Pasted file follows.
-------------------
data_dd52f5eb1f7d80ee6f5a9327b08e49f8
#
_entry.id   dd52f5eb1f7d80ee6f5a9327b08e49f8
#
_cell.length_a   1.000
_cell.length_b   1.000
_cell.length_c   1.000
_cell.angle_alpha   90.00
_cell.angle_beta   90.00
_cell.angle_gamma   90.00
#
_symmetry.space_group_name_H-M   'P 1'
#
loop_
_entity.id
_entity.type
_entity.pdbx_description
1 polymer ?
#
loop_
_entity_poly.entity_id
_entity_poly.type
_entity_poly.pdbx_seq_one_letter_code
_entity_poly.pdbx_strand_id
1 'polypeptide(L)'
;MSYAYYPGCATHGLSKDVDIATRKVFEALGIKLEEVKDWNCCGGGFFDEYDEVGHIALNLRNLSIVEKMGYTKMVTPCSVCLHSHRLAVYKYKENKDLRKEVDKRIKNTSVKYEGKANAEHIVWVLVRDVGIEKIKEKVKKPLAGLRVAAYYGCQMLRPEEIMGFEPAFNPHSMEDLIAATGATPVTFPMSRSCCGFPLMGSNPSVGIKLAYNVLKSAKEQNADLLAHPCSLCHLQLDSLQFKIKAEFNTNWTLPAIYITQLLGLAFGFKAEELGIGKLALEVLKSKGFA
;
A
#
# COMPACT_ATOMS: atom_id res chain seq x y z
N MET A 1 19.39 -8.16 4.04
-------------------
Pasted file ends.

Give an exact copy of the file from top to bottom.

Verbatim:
data_dd52f5eb1f7d80ee6f5a9327b08e49f8
#
_entry.id   dd52f5eb1f7d80ee6f5a9327b08e49f8
#
_cell.length_a   1.000
_cell.length_b   1.000
_cell.length_c   1.000
_cell.angle_alpha   90.00
_cell.angle_beta   90.00
_cell.angle_gamma   90.00
#
_symmetry.space_group_name_H-M   'P 1'
#
loop_
_entity.id
_entity.type
_entity.pdbx_description
1 polymer ?
#
loop_
_entity_poly.entity_id
_entity_poly.type
_entity_poly.pdbx_seq_one_letter_code
_entity_poly.pdbx_strand_id
1 'polypeptide(L)'
;MSYAYYPGCATHGLSKDVDIATRKVFEALGIKLEEVKDWNCCGGGFFDEYDEVGHIALNLRNLSIVEKMGYTKMVTPCSVCLHSHRLAVYKYKENKDLRKEVDKRIKNTSVKYEGKANAEHIVWVLVRDVGIEKIKEKVKKPLAGLRVAAYYGCQMLRPEEIMGFEPAFNPHSMEDLIAATGATPVTFPMSRSCCGFPLMGSNPSVGIKLAYNVLKSAKEQNADLLAHPCSLCHLQLDSLQFKIKAEFNTNWTLPAIYITQLLGLAFGFKAEELGIGKLALEVLKSKGFA
;
A
#
# COMPACT_ATOMS: atom_id res chain seq x y z
N MET A 1 19.39 -8.16 4.04